2020-12-06 (Saint Nicholas)

Today, I learned about:

This month, the last one of the year in Western time keeping, has got some interesting facts that you may not know of. So, here they are:

Saint Nicholas’ Day

Today, December 6, is known as Saint Nicholas’ Day. It is a tribute to the Greek Christian bishop Nicholas of Myra, known for miracles and giving gifts secretly, who died on 343-12-06, and is now the patron saint of little children, sailors, merchants and students. In Germany, it is a tradition to put a boot outside of own’s house on the evening of December 5, so that Nikolaus (as he is called in Germany) can stuff it with treats. But do not put out both boots, you may seem too greedy!

Saint Nicholas is of course the origin of the name Santa Claus, who comes in person to deliver gifts on Christmas Eve. See also reference #1 below.

Interesting facts from Finland

Exactly three years ago, on 2017-12-06, I wrote about the centennial of independence of Finland. My mother’s family had roots there, so I was accustomed to hear the greeting “Hyvää joulua” (i.e. Merry Christmas) when the time was right, but I had not idea that the whole month in Finnish had a direct linguistic connection.

Whereas many Western languages base there naming of the months on Latin traditions, in Finnish, which belongs to a different group of languages, they have a totally different scheme. In that sense, the month of December is called “joulukuu”, which literally means “Christmas month”. And as you can see from reference #2 below, the other months of the year are also different, basing their names on different events in nature.

That’s what I learned in school today!

Ref.:

1: Why is Nikolaustag celebrated before Christmas in Germany?

2: Finska månader

*: What did you learn in school today ?

2020-07-31 (Clash of titans!)

Today, I learned about:

At midnight today we will stand before a fact that only happens once in a calendar year. You might remember from your school days a mnemonic to remember the length of a certain month. Start with your left hand and where there is knuckle that corresponding month has 31 days, the valleys in between are for months with normally 30 days, except for February. Put your to hands together and you have two knuckles without any valley between them. This is of course July and August.

So how come this phenomenon? This, as many other things, has its origin in Rome, around the beginning of the Christian era of counting the years. The former month namned sextilis, meaning the sixth month, was renamed to that of Emperor Augustus as a tribute to his many feats during that certain month. But why 31 days also in August, and as in July? There is a common misconception, invented in 13th century, that Augustus wanted to have his month equal to that of the great Julius Caesar. Well, that is fake news! It is was already that way when the Julian calendar was introduced by Julius Caesar in the year 45 BC. And furthermore, the two consecutive months December and January, both also have 31 days. So, really, there is no good, plausible reason for this question. See also reference # 1 below.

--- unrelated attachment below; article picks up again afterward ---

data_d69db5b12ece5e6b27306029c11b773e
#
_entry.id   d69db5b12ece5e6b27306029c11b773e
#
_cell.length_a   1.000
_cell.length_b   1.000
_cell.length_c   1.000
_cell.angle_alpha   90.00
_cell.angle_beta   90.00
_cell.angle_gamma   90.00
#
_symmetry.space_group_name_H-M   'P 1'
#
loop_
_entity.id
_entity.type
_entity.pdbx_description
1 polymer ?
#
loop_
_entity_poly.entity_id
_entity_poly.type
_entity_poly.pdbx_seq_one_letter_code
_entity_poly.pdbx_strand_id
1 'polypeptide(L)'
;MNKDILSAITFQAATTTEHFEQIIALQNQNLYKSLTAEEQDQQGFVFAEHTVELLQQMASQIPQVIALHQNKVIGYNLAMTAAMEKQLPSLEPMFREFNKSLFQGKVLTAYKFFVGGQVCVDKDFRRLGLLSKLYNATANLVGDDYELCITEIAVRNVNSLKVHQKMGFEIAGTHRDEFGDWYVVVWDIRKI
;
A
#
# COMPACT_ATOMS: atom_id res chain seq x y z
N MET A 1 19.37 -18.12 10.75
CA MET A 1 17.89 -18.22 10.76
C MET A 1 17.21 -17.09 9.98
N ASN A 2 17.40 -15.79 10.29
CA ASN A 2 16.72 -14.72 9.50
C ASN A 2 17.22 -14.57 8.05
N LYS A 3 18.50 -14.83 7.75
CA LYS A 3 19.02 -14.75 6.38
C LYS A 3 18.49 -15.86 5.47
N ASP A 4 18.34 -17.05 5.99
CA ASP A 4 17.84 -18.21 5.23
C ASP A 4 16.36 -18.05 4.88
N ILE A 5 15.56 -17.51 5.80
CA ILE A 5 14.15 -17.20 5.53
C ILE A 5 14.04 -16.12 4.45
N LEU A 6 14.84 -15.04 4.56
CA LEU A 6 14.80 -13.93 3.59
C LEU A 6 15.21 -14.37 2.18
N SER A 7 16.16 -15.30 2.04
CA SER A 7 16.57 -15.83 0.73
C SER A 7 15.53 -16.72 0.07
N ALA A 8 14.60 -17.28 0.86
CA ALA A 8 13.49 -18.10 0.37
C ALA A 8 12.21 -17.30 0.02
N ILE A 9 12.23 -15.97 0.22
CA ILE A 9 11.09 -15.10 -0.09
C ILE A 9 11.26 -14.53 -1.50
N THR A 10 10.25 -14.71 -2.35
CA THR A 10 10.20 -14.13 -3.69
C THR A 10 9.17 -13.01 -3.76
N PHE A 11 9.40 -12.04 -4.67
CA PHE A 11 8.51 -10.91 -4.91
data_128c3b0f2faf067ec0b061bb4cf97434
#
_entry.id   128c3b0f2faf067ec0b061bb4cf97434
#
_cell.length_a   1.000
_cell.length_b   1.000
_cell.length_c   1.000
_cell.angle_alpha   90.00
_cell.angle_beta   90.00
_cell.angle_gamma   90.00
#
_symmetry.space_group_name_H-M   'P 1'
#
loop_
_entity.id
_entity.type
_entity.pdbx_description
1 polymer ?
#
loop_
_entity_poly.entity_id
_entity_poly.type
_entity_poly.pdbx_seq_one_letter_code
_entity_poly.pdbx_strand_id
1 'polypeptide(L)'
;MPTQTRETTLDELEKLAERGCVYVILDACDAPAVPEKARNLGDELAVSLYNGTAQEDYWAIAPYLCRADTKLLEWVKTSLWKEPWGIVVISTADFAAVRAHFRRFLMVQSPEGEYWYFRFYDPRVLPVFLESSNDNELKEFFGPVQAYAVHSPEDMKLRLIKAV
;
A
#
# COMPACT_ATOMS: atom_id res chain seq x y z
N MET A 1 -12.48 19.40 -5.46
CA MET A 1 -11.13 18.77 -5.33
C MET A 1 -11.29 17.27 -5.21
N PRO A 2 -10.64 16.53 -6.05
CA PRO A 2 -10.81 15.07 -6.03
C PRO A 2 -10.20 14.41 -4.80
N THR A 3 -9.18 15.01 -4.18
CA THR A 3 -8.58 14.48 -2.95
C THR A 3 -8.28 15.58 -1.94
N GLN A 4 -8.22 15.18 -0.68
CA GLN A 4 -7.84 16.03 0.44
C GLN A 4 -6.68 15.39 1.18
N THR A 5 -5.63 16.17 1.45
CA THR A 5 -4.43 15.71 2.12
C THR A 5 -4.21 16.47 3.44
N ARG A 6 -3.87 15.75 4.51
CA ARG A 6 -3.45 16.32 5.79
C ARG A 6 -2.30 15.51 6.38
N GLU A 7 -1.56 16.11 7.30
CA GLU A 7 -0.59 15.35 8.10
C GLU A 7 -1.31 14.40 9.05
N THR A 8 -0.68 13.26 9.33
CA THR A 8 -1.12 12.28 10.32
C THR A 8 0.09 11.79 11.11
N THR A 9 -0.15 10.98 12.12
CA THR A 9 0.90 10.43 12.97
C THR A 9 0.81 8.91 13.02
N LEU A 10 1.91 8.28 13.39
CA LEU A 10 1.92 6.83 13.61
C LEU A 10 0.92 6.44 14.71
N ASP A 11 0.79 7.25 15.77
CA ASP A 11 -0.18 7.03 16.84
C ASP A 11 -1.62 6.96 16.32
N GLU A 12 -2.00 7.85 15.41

Now over to some geography. My good old friend Arthur and his family recently visited the Grand Duchy of Luxemburg. And as you have seen before, when they travel, my friends spread out over the world, remember me! They send me photos of the place, so that I can show them to you. My warmest thanks to Arthur, and all his predecessors in this great habit!

The High Authority of the European Coal and Steel Community, the origins of what today has expanded to be the European Union, in Luxemburg. Photo taken by Arthur Ribas Teixeira on 2020-07-16.

The photo above was taken in the center of the capital of Luxembourg, which also is called Luxembourg (and sometimes Luxembourg City)! The building in the middle is famous for, among our things, to have been the seat of the High Authority of the ECSC (European Coal and Steel Community), consisting of six member countries. This was the origin of the current European Union (EU), and the High Authority these days is called the European Commission. So it is no coincidence that you see all those flags from Luxembourg and the EU in the forefront. See also references # 2 and 3 below.

Below are some more photos from Luxembourg, enjoy!

Photos from Luxembourg City, all taken on 2020-07-16 by Arthur Ribas Teixeira

You have probably heard and seen that NASA has sent another mission to explore Mars. It was launched yesterday, and as a tribute, all articles in a newsletter from HowStuffWorks (HSW) on the same day were also about Mars, quite interesting stuff! In reference # 4 below is an article the new NASA Perseverance Rover which will search for signs of a ancient Martian Life. Look up the article and while you are on the HSW website, I suggest you sign up for their newsletter, so that you will have many interesting stories to read in the future.

The following subject is something that is constantly on everyone’s mind these days, the Covid-19 pandemic. So, why not take it from the humorous side, for once?

BACK TO SCHOOL! Cartoon made by Benett, published in Folha de S. Paulo on 2020-07-30

Finally, tomorrow I will celebrate the 10th anniversary of my favourite online game, Wordfeud. I have been addicted since April, 2012. Don’t know Wordfeud? Look at my post from 2016-03-18 !

That’s what I learned in school !

Ref.:

1: Julian calendar

2: History of the European Coal and Steel Community (1945–1957)

3: Luxembourg City

4: NASA’s Perseverance Rover to Search for Signs of Ancient Martian Life

*: What did you learn in school today ?